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MediaPipe Python Framework

  1. Packet
  2. Timestamp
  3. ImageFrame
  4. Graph

The MediaPipe Python framework grants direct access to the core components of the MediaPipe C++ framework such as Timestamp, Packet, and CalculatorGraph, whereas the ready-to-use Python solutions hide the technical details of the framework and simply return the readable model inference results back to the callers.

MediaPipe framework sits on top of the pybind11 library. The C++ core framework is exposed in Python via a C++/Python language binding. The content below assumes that the reader already has a basic understanding of the MediaPipe C++ framework. Otherwise, you can find useful information in Framework Concepts.

Packet

The packet is the basic data flow unit in MediaPipe. A packet consists of a numeric timestamp and a shared pointer to an immutable payload. In Python, a MediaPipe packet can be created by calling one of the packet creator methods in the mp.packet_creator module. Correspondingly, the packet payload can be retrieved by using one of the packet getter methods in the mp.packet_getter module. Note that the packet payload becomes immutable after packet creation. Thus, the modification of the retrieved packet content doesn’t affect the actual payload in the packet. MediaPipe framework Python API supports the most commonly used data types of MediaPipe (e.g., ImageFrame, Matrix, Protocol Buffers, and the primitive data types) in the core binding. The comprehensive table below shows the type mappings between the Python and the C++ data type along with the packet creator and the content getter method for each data type supported by the MediaPipe Python framework API.

Python Data Type C++ Data Type Packet Creator Content Getter
bool bool create_bool(True) get_bool(packet)
int or np.intc int_t create_int(1) get_int(packet)
int or np.int8 int8_t create_int8(2**7-1) get_int(packet)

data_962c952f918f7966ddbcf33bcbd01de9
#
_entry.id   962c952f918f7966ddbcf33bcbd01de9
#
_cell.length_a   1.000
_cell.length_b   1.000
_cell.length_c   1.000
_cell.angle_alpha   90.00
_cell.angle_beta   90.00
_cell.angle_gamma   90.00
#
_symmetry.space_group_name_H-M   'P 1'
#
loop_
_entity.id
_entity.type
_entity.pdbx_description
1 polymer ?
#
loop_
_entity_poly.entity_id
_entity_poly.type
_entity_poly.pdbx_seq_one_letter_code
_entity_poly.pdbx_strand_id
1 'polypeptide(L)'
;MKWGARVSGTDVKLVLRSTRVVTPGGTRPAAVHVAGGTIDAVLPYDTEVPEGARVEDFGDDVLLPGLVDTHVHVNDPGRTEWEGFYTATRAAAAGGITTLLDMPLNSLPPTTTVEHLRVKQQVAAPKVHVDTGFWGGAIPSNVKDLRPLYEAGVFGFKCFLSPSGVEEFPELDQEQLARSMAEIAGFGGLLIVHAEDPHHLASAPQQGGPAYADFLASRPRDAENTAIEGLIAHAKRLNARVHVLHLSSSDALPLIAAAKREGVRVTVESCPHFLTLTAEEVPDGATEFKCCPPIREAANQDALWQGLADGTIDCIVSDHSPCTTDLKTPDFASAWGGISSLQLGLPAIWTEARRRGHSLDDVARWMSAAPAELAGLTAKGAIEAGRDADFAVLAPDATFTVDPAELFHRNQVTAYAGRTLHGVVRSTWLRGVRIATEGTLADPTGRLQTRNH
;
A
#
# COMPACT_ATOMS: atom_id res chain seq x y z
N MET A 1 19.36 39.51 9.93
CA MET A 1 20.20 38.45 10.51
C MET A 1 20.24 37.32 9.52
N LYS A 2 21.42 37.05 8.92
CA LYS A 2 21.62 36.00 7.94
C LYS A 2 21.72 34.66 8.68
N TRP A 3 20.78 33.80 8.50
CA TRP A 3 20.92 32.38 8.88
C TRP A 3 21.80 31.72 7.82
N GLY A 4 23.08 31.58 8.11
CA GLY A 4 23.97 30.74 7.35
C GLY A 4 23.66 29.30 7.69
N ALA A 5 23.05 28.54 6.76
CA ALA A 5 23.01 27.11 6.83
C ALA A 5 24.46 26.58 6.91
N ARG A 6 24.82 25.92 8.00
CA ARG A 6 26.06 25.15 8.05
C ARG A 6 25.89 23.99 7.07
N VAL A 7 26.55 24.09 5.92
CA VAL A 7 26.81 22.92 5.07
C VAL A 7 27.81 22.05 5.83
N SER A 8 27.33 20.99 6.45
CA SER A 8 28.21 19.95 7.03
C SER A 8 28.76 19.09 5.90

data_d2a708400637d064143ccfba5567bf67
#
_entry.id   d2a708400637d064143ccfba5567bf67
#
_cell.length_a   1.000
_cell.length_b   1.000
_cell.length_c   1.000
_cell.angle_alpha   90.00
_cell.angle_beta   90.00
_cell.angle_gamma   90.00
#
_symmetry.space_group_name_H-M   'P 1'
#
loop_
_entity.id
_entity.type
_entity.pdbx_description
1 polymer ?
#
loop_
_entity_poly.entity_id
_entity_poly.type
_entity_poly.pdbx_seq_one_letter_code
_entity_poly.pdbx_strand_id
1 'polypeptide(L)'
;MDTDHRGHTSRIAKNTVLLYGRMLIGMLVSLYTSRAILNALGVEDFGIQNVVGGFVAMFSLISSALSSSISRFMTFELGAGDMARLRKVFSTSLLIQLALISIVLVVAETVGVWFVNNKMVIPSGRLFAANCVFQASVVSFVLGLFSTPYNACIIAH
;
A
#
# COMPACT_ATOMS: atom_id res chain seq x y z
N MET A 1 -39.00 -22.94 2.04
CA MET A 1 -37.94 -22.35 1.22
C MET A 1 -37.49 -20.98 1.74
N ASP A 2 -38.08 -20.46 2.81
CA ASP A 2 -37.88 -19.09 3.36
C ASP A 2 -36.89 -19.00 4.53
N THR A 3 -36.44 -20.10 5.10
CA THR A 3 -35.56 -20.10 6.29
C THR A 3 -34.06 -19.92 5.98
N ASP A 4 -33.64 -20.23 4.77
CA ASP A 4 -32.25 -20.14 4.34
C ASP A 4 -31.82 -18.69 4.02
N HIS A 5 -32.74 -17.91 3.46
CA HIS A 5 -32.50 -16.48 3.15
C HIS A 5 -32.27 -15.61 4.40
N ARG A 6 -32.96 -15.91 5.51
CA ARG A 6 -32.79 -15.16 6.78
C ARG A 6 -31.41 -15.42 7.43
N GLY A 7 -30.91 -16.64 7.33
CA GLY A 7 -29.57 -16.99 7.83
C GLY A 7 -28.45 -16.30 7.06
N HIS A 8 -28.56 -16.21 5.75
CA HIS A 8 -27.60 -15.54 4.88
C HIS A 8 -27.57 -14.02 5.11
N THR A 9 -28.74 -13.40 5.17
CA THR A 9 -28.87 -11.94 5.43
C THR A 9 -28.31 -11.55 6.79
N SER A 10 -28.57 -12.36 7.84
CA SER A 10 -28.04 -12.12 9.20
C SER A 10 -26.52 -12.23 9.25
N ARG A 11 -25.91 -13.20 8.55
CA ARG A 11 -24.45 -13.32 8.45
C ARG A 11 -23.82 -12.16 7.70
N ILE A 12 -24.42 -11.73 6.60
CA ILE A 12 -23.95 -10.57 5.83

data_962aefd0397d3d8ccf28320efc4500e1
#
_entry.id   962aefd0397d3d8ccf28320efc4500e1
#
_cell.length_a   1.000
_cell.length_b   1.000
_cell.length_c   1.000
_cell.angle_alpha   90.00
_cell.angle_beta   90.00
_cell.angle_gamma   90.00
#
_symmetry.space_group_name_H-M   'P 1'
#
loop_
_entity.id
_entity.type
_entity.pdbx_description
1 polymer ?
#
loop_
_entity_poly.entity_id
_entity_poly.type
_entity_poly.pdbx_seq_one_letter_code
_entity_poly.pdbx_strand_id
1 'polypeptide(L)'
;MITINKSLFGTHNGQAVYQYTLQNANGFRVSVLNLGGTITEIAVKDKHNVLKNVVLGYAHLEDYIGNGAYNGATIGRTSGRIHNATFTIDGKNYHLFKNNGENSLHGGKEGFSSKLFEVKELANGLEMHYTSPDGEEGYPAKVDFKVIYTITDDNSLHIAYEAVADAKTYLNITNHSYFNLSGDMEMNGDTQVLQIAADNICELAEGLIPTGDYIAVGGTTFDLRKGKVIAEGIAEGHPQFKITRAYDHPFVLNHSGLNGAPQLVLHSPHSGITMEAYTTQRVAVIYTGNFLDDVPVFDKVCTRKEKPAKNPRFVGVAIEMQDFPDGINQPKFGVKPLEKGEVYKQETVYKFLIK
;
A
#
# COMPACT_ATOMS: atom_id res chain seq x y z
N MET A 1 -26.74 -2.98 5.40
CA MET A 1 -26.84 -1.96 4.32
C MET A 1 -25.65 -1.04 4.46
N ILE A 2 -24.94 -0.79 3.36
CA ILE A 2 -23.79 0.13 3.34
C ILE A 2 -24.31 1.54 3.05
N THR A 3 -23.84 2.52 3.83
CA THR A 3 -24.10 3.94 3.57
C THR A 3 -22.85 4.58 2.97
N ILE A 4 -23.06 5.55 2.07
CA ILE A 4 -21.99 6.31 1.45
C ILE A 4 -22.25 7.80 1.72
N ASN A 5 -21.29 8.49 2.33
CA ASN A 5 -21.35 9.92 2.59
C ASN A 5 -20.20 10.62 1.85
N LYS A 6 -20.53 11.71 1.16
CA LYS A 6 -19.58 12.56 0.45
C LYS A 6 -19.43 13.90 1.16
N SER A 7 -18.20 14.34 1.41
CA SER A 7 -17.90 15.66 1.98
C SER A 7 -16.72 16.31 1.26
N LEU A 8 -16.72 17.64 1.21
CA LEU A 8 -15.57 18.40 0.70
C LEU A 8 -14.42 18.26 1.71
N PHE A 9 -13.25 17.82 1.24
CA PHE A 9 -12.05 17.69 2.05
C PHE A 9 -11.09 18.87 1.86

int or np.int16 int16_t create_int16(2**15-1) get_int(packet)
int or np.int32 int32_t create_int32(2**31-1) get_int(packet)
int or np.int64 int64_t create_int64(2**63-1) get_int(packet)
int or np.uint8 uint8_t create_uint8(2**8-1) get_uint(packet)
int or np.uint16 uint16_t create_uint16(2**16-1) get_uint(packet)
int or np.uint32 uint32_t create_uint32(2**32-1) get_uint(packet)
int or np.uint64 uint64_t create_uint64(2**64-1) get_uint(packet)
float or np.float32 float create_float(1.1) get_float(packet)
float or np.double double create_double(1.1) get_float(packet)
str (UTF-8) std::string create_string(‘abc’) get_str(packet)
bytes std::string create_string(b’\xd0\xd0\xd0’) get_bytes(packet)
mp.Packet mp::Packet create_packet(p) get_packet(packet)
List[bool] std::vector<bool> create_bool_vector([True, False]) get_bool_list(packet)
List[int] or List[np.intc] int[] create_int_array([1, 2, 3]) get_int_list(packet, size=10)
List[int] or List[np.intc] std::vector<int> create_int_vector([1, 2, 3]) get_int_list(packet)
List[float] or List[np.float] float[] create_float_arrary([0.1, 0.2]) get_float_list(packet, size=10)
List[float] or List[np.float] std::vector<float> create_float_vector([0.1, 0.2]) get_float_list(packet, size=10)
List[str] std::vector<std::string> create_string_vector([‘a’]) get_str_list(packet)
List[mp.Packet] std::vector<mp::Packet> create_packet_vector(
        [packet1, packet2])
get_packet_list(p)
Mapping[str, Packet] std::map<std::string, Packet> create_string_to_packet_map(
        {‘a’: packet1, ‘b’: packet2})
get_str_to_packet_dict(packet)
np.ndarray
(cv.mat and PIL.Image)
mp::ImageFrame create_image_frame(
        format=ImageFormat.SRGB,
        data=mat)
get_image_frame(packet)
np.ndarray mp::Matrix create_matrix(data) get_matrix(packet)
Google Proto Message Google Proto Message create_proto(proto) get_proto(packet)
List[Proto] std::vector<Proto> create_proto_vector(proto_list) get_proto_list(packet)

It’s not uncommon that users create custom C++ classes and and send those into the graphs and calculators. To allow the custom classes to be used in Python with MediaPipe, you may extend the Packet API for a new data type in the following steps:

  1. Write the pybind11 class binding code or a custom type caster for the custom type in a cc file.

    #include "path/to/my_type/header/file.h"
    #include "pybind11/pybind11.h"
    
    namespace py = pybind11;
    
    PYBIND11_MODULE(my_type_binding, m) {
      // Write binding code or a custom type caster for MyType.
      py::class_<MyType>(m, "MyType")
          .def(py::init<>())
          .def(...);
    }
    
  2. Create a new packet creator and getter method of the custom type in a separate cc file.

    #include "path/to/my_type/header/file.h"
    #include "mediapipe/framework/packet.h"
    #include "pybind11/pybind11.h"
    
    namespace mediapipe {
    namespace py = pybind11;
    
    PYBIND11_MODULE(my_packet_methods, m) {
      m.def(
          "create_my_type",
          [](const MyType& my_type) { return MakePacket<MyType>(my_type); });